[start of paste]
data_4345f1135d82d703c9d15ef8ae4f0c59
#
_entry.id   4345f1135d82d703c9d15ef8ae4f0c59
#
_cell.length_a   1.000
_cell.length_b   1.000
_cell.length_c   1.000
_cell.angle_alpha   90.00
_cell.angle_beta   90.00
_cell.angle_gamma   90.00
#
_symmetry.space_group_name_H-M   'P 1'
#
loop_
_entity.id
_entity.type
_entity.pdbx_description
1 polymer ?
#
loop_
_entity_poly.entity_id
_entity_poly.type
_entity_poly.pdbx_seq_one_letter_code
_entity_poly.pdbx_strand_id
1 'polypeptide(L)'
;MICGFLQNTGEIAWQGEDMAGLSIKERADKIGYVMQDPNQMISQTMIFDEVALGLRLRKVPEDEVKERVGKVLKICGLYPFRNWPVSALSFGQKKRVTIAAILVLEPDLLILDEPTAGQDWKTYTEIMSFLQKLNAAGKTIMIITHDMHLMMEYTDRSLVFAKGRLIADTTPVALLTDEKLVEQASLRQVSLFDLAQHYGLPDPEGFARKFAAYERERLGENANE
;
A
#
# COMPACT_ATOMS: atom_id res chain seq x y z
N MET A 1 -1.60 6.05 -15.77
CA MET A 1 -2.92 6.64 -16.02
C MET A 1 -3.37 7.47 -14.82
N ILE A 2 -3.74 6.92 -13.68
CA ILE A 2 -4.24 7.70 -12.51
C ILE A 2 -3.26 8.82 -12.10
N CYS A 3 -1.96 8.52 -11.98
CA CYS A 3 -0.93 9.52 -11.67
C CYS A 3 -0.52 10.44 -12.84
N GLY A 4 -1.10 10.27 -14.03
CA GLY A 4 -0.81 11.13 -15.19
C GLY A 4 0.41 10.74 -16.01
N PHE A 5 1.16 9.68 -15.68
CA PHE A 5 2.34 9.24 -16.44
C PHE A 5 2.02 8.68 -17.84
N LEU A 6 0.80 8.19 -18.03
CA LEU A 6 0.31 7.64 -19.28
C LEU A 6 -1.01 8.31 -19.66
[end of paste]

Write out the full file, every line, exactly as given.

data_4345f1135d82d703c9d15ef8ae4f0c59
#
_entry.id   4345f1135d82d703c9d15ef8ae4f0c59
#
_cell.length_a   1.000
_cell.length_b   1.000
_cell.length_c   1.000
_cell.angle_alpha   90.00
_cell.angle_beta   90.00
_cell.angle_gamma   90.00
#
_symmetry.space_group_name_H-M   'P 1'
#
loop_
_entity.id
_entity.type
_entity.pdbx_description
1 polymer ?
#
loop_
_entity_poly.entity_id
_entity_poly.type
_entity_poly.pdbx_seq_one_letter_code
_entity_poly.pdbx_strand_id
1 'polypeptide(L)'
;MICGFLQNTGEIAWQGEDMAGLSIKERADKIGYVMQDPNQMISQTMIFDEVALGLRLRKVPEDEVKERVGKVLKICGLYPFRNWPVSALSFGQKKRVTIAAILVLEPDLLILDEPTAGQDWKTYTEIMSFLQKLNAAGKTIMIITHDMHLMMEYTDRSLVFAKGRLIADTTPVALLTDEKLVEQASLRQVSLFDLAQHYGLPDPEGFARKFAAYERERLGENANE
;
A
#
# COMPACT_ATOMS: atom_id res chain seq x y z
N MET A 1 -1.60 6.05 -15.77
CA MET A 1 -2.92 6.64 -16.02
C MET A 1 -3.37 7.47 -14.82
N ILE A 2 -3.74 6.92 -13.68
CA ILE A 2 -4.24 7.70 -12.51
C ILE A 2 -3.26 8.82 -12.10
N CYS A 3 -1.96 8.52 -11.98
CA CYS A 3 -0.93 9.52 -11.67
C CYS A 3 -0.52 10.44 -12.84
N GLY A 4 -1.10 10.27 -14.03
CA GLY A 4 -0.81 11.13 -15.19
C GLY A 4 0.41 10.74 -16.01
N PHE A 5 1.16 9.68 -15.68
CA PHE A 5 2.34 9.24 -16.44
C PHE A 5 2.02 8.68 -17.84
N LEU A 6 0.80 8.19 -18.03
CA LEU A 6 0.31 7.64 -19.28
C LEU A 6 -1.01 8.31 -19.66